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There are about 25 species of Schizandra, most of which are indigenous to Asia. One rare species is reportedly found in North Carolina (but this could be a confusion with the sundew Drosera schizandra).

Schizandra chinensis is the best known, a perennial woody creeping vine with small red berries that is native to Manchuria, Siberia, northeastern China, Korea, and Japan. In ancient China, Schizandra was a staple food for hunter/gatherers. The odoriferous pink or white flowers give way to bright red fruit which droops down in clusters from the vine. The flavor is said to be sweet, salty, sour, hot, and bitter-- thus its common name, Wu-wei-tzu ("five taste fruit"). In the days of the Dynasties these berries were valued for their ability to preserve a youthful appearance: it was said a regular user would become radiant. As a traditional medicinal herb, it has been used as an astringent for a treatment for dry cough,asthma, night sweats, nocturnal seminal emissions and chronic diarrhea. Although its properties as a sexual enhancer or as beneficial to the liver, lung, and kidneys might be attributed to the chemicals it contains (lignans), these its medicinal uses have not been evaluated by the FDA. It is available in liquid, capsule, and dried berry form.

Cultivation: Plant seeds in fall. This plant likes to grow in a cool and moist climate, so plant where you have cold winters or high elevation. Provide a trellis. Several vines are required for pollination, in order to produce the berries.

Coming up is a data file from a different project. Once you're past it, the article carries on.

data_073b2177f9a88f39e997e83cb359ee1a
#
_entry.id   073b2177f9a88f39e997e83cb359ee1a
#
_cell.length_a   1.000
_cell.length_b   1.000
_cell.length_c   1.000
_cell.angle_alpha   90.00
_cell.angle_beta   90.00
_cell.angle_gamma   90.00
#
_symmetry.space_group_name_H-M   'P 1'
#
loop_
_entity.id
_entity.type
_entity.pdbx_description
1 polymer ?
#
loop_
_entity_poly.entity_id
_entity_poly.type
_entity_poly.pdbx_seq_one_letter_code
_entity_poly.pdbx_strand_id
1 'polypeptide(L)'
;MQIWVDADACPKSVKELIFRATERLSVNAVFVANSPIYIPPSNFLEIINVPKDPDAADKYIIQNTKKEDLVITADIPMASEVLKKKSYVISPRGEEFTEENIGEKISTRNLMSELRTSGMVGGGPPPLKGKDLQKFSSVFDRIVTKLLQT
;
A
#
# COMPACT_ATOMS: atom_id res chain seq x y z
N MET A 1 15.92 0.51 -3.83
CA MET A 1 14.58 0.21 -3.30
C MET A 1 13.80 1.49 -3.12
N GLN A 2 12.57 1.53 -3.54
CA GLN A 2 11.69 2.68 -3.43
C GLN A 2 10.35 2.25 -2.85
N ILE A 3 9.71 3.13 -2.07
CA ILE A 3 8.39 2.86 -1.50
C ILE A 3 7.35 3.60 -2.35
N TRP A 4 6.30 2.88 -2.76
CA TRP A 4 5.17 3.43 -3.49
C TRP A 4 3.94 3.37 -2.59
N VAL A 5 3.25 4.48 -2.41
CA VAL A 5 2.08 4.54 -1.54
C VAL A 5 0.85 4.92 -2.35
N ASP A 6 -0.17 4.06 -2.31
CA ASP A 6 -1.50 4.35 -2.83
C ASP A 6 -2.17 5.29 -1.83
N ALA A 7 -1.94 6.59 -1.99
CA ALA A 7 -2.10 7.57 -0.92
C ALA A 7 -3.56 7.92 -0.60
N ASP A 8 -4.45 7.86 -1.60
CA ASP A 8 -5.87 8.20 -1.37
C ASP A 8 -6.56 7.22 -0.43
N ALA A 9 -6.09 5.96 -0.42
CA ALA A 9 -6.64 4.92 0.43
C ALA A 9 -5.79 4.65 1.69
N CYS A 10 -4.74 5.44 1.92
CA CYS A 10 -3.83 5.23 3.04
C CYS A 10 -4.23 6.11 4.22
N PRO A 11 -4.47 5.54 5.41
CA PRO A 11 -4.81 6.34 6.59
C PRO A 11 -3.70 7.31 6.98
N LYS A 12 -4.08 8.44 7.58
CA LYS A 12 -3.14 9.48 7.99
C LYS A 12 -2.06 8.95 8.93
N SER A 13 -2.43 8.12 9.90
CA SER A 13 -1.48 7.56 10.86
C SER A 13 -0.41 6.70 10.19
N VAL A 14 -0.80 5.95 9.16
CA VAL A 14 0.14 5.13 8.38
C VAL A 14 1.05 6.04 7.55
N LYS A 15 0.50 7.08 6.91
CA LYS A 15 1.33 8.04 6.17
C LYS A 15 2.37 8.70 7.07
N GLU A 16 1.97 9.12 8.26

Infusion: Take 2 to 4 tablespoons of ripe, dried berries and immerse in 2 cups water. Bring water to boil. Reduce heat to a simmer and continue simmering 12 minutes or until the liquid is reduced to one cup. Strain and cover with 3 cups water so that the process may be repeated when desired. The berries may be re-boiled until they lose their color and taste, perhaps as much as three times. Honey may be added but sugar is not recommended.

The raw berries can be sucked on as if they were a lozenge.

CAUTION: Schizandra should not be used during pregnancy except under medical supervision to promote uterine contractions during labor. Schizandra should be avoided by persons with peptic ulcers, epilepsy and high blood pressure. Side effects are uncommon but may include abdominal upset, decreased appetite, and skin rash.

Sources: http://www.chatlink.com/~herbseed/schizand.htm
http://www.healthymagnets.com/schizandra.htm
http://www.healthzone.com/healthnotes/Herb/Schisandra-F.htm
http://www.enrich.com/us/Library_pub/technicalinfoseries/nutrientprofiles/s/schisandra.html

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